Mystery thing

Clem

Architeuthis
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Fujisawas Sake said:
It looks keratinous, almost like... Well, like the tomium (beak) of a turtle. Noting the size, it would have to be a sea turtle. It also looks somewhat vascularized. Without actually getting my hands on it, I would have to say a sea turtle.

You say the Mediterranean? Hmm... Green turtles Chelonia mydas nest in the Azores, and make their way into the Mediterranean a lot.
Hello All,

The link below has a photo of a Green turtle skull (a replica) with its beak attached. The mystery thingy looks a bit more narrow and pointed...do young Green turkles have more aggressive beak profiles than mature tutles?

http://www.azdrybones.com/testudines.htm

Clem
 
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Clem said:
The mystery thingy looks a bit more narrow and pointed...do young Green turkles have more aggressive beak profiles than mature tutles?

Clem,

Yes they do. Along with some other features that are designed to make them less palatable to larger animals. As far as the bird theory goes, my wife took a look at the beak thing and said that she didn't think it was a beak due to the fact that bird beaks are the result of a fusion of three bones, and this thing doesn't show signs of that process.

Could also be a tortoise as well, but just looks a bit big.

John
 
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WhiteKiboko said:
Steve O'Shea said:
Well, we've got Pisces, Aves and ?Turtese .....

Turtese? Testudo maybe?

Are you talking about the Linnaen system?
Turtles count as Class Reptilia, Order Chelonia.

Oh, and I think that its not puffer fish due to the size and general shape of puffer jaws.

Oh, wait... hello.... What about the Hawksbill Eretomchelys imbricata? The beak fits the profile, though I'm not sure if you find them in that region....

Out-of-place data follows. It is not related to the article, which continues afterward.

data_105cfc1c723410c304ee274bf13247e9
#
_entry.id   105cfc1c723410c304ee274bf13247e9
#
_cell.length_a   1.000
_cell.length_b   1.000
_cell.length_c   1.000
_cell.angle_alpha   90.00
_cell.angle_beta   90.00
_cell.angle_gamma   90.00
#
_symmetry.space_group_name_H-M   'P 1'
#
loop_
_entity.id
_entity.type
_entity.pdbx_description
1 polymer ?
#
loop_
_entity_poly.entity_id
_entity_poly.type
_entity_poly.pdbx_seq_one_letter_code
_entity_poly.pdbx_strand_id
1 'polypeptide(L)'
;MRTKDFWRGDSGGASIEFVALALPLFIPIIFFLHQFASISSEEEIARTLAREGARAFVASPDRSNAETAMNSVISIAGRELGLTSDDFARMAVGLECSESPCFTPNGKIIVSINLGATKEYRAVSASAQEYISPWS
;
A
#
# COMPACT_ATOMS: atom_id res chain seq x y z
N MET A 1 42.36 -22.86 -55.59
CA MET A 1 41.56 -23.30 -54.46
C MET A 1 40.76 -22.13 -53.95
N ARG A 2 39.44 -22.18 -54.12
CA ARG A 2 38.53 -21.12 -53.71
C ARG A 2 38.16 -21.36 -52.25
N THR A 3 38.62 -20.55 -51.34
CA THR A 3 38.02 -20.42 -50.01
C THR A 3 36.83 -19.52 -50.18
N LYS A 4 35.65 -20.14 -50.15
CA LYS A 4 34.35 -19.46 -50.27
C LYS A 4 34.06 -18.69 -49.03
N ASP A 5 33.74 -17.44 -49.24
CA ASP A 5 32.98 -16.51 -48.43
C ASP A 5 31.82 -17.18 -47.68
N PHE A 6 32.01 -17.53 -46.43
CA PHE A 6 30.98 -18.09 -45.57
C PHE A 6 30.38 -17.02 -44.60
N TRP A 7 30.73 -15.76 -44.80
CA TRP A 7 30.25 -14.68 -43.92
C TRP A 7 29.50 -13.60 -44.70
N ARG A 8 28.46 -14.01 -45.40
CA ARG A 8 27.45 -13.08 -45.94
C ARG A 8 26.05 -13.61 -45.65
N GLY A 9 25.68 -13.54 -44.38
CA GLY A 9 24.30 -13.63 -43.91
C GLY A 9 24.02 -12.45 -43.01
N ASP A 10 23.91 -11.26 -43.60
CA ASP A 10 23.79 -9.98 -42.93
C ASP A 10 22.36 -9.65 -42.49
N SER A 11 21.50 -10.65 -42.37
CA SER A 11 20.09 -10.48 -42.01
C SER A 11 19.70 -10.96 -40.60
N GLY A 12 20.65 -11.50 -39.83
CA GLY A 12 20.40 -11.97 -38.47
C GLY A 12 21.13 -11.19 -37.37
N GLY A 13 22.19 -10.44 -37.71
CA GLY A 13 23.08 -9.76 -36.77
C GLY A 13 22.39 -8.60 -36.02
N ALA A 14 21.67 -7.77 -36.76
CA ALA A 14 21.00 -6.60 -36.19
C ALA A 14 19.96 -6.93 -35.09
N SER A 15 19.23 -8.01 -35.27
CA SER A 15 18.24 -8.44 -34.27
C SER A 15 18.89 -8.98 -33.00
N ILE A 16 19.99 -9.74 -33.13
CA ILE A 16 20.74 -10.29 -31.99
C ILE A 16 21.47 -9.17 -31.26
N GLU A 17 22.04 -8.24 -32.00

Any news Steve? I would check with a local herp expert if I were you.

John
 

Tintenfisch

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Are we sure they're aquatic or marine in origin? Lots of weird stuff washes down rivers, especially if they run through farmland.
My first thought on this is that it looks very hooflike; I did some checking around and the vascularization seen distally in many hooves (like the second one on this page at horseshoes.com) does look similar.
See attached (also courtesy of horseshoes.com); the 'toe' of the hoof (which may often become overgrown and clawlike if not trimmed or worn away through regular activity) has the right cavity shape when you remove the coffin bone / distal phalanx.

:read:

download.php
 

Steve O'Shea

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.... this is getting mighty confusing; some rather good cases have been made for turtles, fish and horses ... can we possibly get a few more pics onlihne to sorth this out?
Ta
O
 
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Kat,

The hoof idea is good, but the curvature and apparent "sharpness" of the "beak" don't seem to match any hoofed mammal with which I am aware. Is the beak sharp, or worn down?

I'm still going to say turtle unless I get my hands on a similar specimen. Maybe I can sweet-talk a hepetologist at school to give me more info.

Sushi and Sake,

John
 

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